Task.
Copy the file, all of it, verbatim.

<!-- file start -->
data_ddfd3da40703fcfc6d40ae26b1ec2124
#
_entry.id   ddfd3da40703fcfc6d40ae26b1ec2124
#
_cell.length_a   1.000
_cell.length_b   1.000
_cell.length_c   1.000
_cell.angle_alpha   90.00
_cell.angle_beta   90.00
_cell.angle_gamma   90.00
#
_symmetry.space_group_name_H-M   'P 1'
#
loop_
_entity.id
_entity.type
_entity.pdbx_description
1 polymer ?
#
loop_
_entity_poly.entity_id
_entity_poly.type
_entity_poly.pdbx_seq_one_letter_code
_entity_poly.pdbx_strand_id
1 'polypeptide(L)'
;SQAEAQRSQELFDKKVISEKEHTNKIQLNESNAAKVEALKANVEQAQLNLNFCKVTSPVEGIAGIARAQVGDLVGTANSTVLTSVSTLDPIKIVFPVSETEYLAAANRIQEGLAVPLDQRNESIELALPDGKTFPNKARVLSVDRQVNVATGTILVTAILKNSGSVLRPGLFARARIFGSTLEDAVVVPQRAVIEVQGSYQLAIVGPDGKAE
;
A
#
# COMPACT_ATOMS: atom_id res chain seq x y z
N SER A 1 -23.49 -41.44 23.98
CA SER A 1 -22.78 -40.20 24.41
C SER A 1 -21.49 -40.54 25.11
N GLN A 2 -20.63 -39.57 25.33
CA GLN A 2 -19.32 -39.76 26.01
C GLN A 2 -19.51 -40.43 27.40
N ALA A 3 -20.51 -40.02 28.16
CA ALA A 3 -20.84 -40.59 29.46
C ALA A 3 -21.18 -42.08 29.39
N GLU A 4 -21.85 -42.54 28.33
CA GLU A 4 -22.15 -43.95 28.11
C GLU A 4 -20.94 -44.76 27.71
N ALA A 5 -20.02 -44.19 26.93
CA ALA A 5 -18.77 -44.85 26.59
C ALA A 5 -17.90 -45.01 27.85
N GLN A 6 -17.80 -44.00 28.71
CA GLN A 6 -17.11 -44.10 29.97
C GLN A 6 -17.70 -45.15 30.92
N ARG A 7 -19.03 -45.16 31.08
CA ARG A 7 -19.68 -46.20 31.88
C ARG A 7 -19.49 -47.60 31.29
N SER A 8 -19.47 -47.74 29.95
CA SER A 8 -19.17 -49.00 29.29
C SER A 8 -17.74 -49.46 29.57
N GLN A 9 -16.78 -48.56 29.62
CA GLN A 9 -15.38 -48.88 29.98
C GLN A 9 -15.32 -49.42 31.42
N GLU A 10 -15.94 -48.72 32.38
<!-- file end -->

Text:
data_ddfd3da40703fcfc6d40ae26b1ec2124
#
_entry.id   ddfd3da40703fcfc6d40ae26b1ec2124
#
_cell.length_a   1.000
_cell.length_b   1.000
_cell.length_c   1.000
_cell.angle_alpha   90.00
_cell.angle_beta   90.00
_cell.angle_gamma   90.00
#
_symmetry.space_group_name_H-M   'P 1'
#
loop_
_entity.id
_entity.type
_entity.pdbx_description
1 polymer ?
#
loop_
_entity_poly.entity_id
_entity_poly.type
_entity_poly.pdbx_seq_one_letter_code
_entity_poly.pdbx_strand_id
1 'polypeptide(L)'
;SQAEAQRSQELFDKKVISEKEHTNKIQLNESNAAKVEALKANVEQAQLNLNFCKVTSPVEGIAGIARAQVGDLVGTANSTVLTSVSTLDPIKIVFPVSETEYLAAANRIQEGLAVPLDQRNESIELALPDGKTFPNKARVLSVDRQVNVATGTILVTAILKNSGSVLRPGLFARARIFGSTLEDAVVVPQRAVIEVQGSYQLAIVGPDGKAE
;
A
#
# COMPACT_ATOMS: atom_id res chain seq x y z
N SER A 1 -23.49 -41.44 23.98
CA SER A 1 -22.78 -40.20 24.41
C SER A 1 -21.49 -40.54 25.11
N GLN A 2 -20.63 -39.57 25.33
CA GLN A 2 -19.32 -39.76 26.01
C GLN A 2 -19.51 -40.43 27.40
N ALA A 3 -20.51 -40.02 28.16
CA ALA A 3 -20.84 -40.59 29.46
C ALA A 3 -21.18 -42.08 29.39
N GLU A 4 -21.85 -42.54 28.33
CA GLU A 4 -22.15 -43.95 28.11
C GLU A 4 -20.94 -44.76 27.71
N ALA A 5 -20.02 -44.19 26.93
CA ALA A 5 -18.77 -44.85 26.59
C ALA A 5 -17.90 -45.01 27.85
N GLN A 6 -17.80 -44.00 28.71
CA GLN A 6 -17.11 -44.10 29.97
C GLN A 6 -17.70 -45.15 30.92
N ARG A 7 -19.03 -45.16 31.08
CA ARG A 7 -19.68 -46.20 31.88
C ARG A 7 -19.49 -47.60 31.29
N SER A 8 -19.47 -47.74 29.95
CA SER A 8 -19.17 -49.00 29.29
C SER A 8 -17.74 -49.46 29.57
N GLN A 9 -16.78 -48.56 29.62
CA GLN A 9 -15.38 -48.88 29.98
C GLN A 9 -15.32 -49.42 31.42
N GLU A 10 -15.94 -48.72 32.38